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ben.carbery
26th March 2007, 04:21 AM
Hi,
I have a server that judging by /proc/cpuinfo has 2 CPUs but I am unsure how to tell if both are being used since the intall was done by another colleague.
How can I tell? And what are the steps to convert - do I just need to reboot with a different kernel?
Any help or links appreciated.

thanks,

Ben

snoze
26th March 2007, 04:36 AM
In the terminal type
top

check your cpu info on the top.. in smp both cpu's info are shown by cpuload %. However you can see both cpu load also in top. While running top press letter 'c' to check your job id etc

ben.carbery
26th March 2007, 06:48 AM
Thanks,

I ran top and here is the 'top' of top.

<pre>
top - 15:44:52 up 26 days, 14:56, 6 users, load average: 2.06, 1.74, 1.78
Tasks: 144 total, 1 running, 142 sleeping, 0 stopped, 1 zombie
Cpu(s): 7.4%us, 46.0%sy, 0.0%ni, 31.4%id, 14.0%wa, 0.3%hi, 0.8%si, 0.0%st
Mem: 1034528k total, 1020056k used, 14472k free, 2576k buffers
Swap: 2031608k total, 93120k used, 1938488k free, 855576k cached
</pre>

So it looks like only one cpu is being used, yes?

How would I go about getting both in use?

cheers,

Ben C

markkuk
26th March 2007, 07:05 AM
"top" shows only the summary of all CPUs by default. Hit the "1" key (number one) to see both the CPUs on separate lines.
If /proc/cpuinfo shows multiple CPUs, then the kernel is using all of them.

ben.carbery
26th March 2007, 07:13 AM
Ah, looks like it's using both.
vmware is killing this machine!

top - 16:12:41 up 26 days, 15:23, 6 users, load average: 2.22, 1.97, 1.87
Tasks: 143 total, 2 running, 140 sleeping, 0 stopped, 1 zombie
Cpu0 : 25.5%us, 42.7%sy, 0.0%ni, 19.5%id, 12.3%wa, 0.0%hi, 0.0%si, 0.0%st
Cpu1 : 19.5%us, 53.5%sy, 0.0%ni, 17.2%id, 4.6%wa, 1.0%hi, 4.3%si, 0.0%st
Mem: 1034528k total, 1020360k used, 14168k free, 1448k buffers
Swap: 2031608k total, 93116k used, 1938492k free, 858528k cached

PID USER PR NI VIRT RES SHR S %CPU %MEM TIME+ COMMAND
9985 root 5 -10 808m 635m 625m S 93 62.9 324:51.47 vmware-vmx

thanks for help

wt6g
27th March 2007, 07:26 AM
I'm not so sure. I've been noticing that my CPU time seems to MAX out at 50% most of the time when running CPU intensive tasks. I'm running a Pentium D, FC6 686. I did the Top/1 and it shows me two CPU's, with different utilization sometimes, but there really is only 1 cpu. I think there's something wrong with the way fedora uses and configures the Pentium. I see no such problem with my AMD machines, but ALL of my Pentium D machines running FC6 seem to have a performance problem like this.

If the machine is running several tasks the CPU utilization goes over 50%, but running things like YUMEX clearly show a CPU limit of 50% even though Python would like to suck the entire machine down. On the AMD machines Yumex gets the entire CPU when it needs it. I'm not sure what is going on, but the AMD boxes that were about the same speed with FC4 are now 2X as fast with FC6 (or should I say that the Pentium D boxes are running at 1/2 speed!)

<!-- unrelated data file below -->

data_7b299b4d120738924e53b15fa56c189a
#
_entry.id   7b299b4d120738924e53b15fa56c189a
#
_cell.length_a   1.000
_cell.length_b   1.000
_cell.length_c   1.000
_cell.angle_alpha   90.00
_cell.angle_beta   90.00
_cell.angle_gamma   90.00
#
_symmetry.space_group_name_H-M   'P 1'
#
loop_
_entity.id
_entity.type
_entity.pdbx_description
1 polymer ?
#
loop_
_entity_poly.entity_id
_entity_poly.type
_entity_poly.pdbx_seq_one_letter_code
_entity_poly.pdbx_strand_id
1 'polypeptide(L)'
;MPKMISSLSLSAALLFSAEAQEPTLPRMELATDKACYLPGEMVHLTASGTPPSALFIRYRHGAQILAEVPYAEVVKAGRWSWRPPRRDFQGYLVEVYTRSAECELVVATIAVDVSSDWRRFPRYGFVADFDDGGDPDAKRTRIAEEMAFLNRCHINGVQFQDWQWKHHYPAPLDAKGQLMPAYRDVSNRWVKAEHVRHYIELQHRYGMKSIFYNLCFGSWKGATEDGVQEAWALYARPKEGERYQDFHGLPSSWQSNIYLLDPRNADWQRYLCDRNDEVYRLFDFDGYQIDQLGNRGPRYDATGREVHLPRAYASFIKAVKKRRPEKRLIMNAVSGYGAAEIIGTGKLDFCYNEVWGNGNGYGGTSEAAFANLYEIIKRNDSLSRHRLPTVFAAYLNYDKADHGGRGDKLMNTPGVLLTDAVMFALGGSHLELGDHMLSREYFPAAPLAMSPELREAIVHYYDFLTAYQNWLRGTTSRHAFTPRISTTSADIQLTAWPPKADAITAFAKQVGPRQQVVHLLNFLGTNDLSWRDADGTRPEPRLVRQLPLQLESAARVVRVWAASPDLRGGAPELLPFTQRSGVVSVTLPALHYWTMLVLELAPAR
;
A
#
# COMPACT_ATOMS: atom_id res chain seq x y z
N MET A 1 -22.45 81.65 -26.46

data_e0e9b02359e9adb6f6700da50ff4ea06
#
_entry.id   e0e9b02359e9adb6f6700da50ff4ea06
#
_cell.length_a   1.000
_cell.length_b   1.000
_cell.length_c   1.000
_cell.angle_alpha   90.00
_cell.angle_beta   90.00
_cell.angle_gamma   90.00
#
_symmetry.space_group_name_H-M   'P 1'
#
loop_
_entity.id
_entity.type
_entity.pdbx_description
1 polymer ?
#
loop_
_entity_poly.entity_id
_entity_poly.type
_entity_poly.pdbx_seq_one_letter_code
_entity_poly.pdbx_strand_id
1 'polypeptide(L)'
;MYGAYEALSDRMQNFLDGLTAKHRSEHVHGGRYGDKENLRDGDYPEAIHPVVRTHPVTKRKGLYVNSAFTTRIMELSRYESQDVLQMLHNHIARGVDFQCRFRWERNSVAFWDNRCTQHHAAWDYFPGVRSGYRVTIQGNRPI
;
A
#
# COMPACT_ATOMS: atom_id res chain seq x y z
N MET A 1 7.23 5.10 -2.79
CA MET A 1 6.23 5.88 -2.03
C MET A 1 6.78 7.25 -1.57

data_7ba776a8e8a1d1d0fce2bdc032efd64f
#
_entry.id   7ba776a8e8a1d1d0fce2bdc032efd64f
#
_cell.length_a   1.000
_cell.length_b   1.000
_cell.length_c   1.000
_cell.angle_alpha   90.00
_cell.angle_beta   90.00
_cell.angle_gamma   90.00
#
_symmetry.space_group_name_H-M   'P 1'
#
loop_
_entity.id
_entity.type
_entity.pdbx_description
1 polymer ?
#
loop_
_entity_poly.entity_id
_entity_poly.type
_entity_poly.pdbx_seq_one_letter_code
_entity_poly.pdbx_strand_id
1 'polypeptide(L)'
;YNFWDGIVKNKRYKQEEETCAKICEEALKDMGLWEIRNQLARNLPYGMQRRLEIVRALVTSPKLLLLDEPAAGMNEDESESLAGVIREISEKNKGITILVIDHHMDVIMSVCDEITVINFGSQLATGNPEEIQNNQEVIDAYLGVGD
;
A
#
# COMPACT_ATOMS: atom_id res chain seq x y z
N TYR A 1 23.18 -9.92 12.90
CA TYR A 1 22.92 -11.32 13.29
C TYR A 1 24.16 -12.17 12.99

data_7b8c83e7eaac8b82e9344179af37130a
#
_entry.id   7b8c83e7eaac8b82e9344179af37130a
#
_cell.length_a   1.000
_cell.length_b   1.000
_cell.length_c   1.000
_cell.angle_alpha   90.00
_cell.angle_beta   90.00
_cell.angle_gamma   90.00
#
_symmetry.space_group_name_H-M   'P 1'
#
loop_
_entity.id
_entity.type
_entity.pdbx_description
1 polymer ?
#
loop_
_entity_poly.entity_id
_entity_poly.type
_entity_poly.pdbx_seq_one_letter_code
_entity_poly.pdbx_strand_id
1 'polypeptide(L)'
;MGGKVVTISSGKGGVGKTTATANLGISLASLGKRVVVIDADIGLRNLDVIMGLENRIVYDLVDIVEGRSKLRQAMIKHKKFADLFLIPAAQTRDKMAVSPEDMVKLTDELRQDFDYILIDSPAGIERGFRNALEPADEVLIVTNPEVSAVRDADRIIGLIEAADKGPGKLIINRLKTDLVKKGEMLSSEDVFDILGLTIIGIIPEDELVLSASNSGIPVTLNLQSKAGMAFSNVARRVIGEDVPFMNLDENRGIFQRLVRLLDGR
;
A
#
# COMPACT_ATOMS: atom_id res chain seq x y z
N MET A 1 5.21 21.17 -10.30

/Len
WT6G

drunkahol
27th March 2007, 07:46 AM
wt6g:

Don't view the 50% "limit" as a problem. The CPU is reporting back 2 CPU's to the OS (this may be two cores or just hyperthreading). If a process takes up ALL of the time of one of those cores (virtual or not), it can only be taking 50% of the theoretical maximum of the system.

Hyperthreading allows an extra 15% CPU cycles perhaps.

However many cores you have should be divided into 100% to get the "maximum" a single process can use. As an example, we have a 4-way dual core AMD server here at work. When we load up the server with a single highly CPU intensive process we will only find 12.5% CPU utilisation.

The only way to max out a multi-core system (or multi CPU) is to run multiple threads. A single thread can only run on on core at a time - even if that core is a virtual core on a hyperthreaded CPU.

You should view it as an accounting inaccuracy at worst. Your system is still being fully used, but that can only be reported by the OS as 50% of the available cores working at full speed.

Cheers

Duncan

P.S. The main way to tell what kernel you are running is `uname -a`. Look for the phrase "SMP"

markkuk
27th March 2007, 08:42 AM
I'm running a Pentium D, FC6 686. I did the Top/1 and it shows me two CPU's, with different utilization sometimes, but there really is only 1 cpu.
Pentium D is a dual-core processor. From the OS point of view that's two CPUs even if they are physically in one package.